Is not the right 1785 hon. and learned Gentleman exaggerating the difficulties of having the sort of warranty which exists under the Sale of Goods Act? Of course there are difficulties, but there are difficulties about goods being fit for the purpose for which they are required. But surely one could get a provision saying that the construction of a house should be in a workmanlike manner and that the materials should be of sound condition.
§ Sir D. Walker-Smith
As I have sought to illustrate, the difference is that the goods and chattels to which the Sale of Goods Act applies are basically on the whole simpler and more short-lived items than houses. The hon. and learned Member for Stoke Newington and Hackney, North (Mr. Weitzman) is not satisfied that such a difference exists. I suggested one test was that, if it was as easy as all that, it would have been done in the last 70 years, that being the time during which the Sale of Goods Act has been in operation. The hon. and learned Gentleman has not been in the House 70 years, but he has been in the House 21 years and has had 21 opportunities to take part in the Ballot for Private Members' Bills. If it were as easy as all that—and I know his interest in the matter—I am sure that by now he would have been able to put on the Statute Book an Act dealing with this matter. The fact that it has defeated even his industry and his ingenuity is a very strong reinforcement of the statement which I have just made.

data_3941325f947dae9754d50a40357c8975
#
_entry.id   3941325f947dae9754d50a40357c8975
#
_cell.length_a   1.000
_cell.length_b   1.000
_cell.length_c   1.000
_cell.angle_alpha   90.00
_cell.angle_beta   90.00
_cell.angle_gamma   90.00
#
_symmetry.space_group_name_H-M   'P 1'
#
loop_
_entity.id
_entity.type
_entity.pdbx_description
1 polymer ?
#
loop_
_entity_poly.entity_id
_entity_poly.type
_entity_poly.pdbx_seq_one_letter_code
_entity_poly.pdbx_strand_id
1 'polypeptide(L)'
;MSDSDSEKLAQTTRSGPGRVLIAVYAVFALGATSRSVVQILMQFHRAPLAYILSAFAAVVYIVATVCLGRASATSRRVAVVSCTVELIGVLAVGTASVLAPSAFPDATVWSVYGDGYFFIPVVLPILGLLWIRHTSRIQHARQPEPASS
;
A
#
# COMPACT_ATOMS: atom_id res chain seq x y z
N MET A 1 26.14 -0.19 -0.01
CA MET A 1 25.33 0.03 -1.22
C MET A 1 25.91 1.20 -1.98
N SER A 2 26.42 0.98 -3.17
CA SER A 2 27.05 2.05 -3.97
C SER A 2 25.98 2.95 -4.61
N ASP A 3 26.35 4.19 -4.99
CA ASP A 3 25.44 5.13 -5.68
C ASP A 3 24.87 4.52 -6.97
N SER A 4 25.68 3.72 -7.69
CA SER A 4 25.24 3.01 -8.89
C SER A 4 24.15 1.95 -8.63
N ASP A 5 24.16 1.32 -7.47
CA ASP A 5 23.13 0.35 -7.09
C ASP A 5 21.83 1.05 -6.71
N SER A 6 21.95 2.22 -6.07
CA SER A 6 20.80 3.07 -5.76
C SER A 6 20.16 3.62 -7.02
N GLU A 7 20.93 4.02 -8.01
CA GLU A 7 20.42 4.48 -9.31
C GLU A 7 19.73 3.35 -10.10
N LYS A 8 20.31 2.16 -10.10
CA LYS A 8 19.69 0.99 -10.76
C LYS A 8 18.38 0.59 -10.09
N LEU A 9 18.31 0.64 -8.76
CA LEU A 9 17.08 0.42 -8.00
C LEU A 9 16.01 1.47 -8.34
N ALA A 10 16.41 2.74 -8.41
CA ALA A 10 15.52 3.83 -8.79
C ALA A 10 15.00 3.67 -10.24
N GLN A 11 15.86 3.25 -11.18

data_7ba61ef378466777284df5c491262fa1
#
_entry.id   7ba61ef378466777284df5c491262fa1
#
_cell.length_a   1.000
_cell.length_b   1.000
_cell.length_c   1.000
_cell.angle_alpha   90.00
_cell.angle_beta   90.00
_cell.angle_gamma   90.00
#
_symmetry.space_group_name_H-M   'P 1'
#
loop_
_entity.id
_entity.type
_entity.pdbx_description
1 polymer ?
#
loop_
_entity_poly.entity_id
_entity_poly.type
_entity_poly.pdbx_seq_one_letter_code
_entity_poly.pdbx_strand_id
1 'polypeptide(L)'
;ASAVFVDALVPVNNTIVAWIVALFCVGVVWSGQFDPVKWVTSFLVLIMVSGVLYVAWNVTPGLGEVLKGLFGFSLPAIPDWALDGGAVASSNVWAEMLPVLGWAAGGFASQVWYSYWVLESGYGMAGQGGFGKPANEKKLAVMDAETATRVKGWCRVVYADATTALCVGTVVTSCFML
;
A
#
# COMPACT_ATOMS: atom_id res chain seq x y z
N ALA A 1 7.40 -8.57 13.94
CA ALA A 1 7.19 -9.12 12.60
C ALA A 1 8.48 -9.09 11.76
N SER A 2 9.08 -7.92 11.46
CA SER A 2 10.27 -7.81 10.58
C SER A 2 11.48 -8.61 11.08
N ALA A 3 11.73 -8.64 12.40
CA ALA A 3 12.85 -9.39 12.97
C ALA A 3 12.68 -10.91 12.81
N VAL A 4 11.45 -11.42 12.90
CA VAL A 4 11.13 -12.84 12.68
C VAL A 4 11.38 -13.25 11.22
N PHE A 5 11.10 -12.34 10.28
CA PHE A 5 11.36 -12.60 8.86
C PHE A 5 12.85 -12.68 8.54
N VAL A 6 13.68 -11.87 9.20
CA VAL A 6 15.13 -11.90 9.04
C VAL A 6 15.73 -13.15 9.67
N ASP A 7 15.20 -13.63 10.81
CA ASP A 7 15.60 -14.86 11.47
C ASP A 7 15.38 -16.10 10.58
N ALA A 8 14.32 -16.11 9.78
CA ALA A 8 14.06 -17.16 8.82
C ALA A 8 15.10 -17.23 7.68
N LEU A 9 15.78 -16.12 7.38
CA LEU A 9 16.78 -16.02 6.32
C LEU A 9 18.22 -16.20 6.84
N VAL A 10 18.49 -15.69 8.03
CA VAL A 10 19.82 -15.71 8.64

I was dealing with the origin of the National House-Builders Registration Council. As some hon. Members know, I have a connection with that Council. I have no interest to declare to the House in the technical sense, because it is an honorary connection, but I am a vice-president of the Council. I had been interested in it long before that, because my father was one of the pioneers who started the Council. He was not himself a builder. He was at that time Director of the National Federation of Building Trades Employers to which he had come from long service in local government and as Director of Housing in Whitehall, and therefore had long experience of seeking to improve housing standards, town planning and the like.
When the Council was started in the 1930s there was this problem: first, some bad building was going on and, secondly, 1786 it was not a problem easily to be met by applying statutory protection. I do not think that one ought to exaggerate the amount of bad building in the thirties. Some of it was very good and all of it was very cheap, mouth-wateringly cheap by the standard of prices today; but there was a minority of jerry-building and that was the reason for the origins of the Registration Council.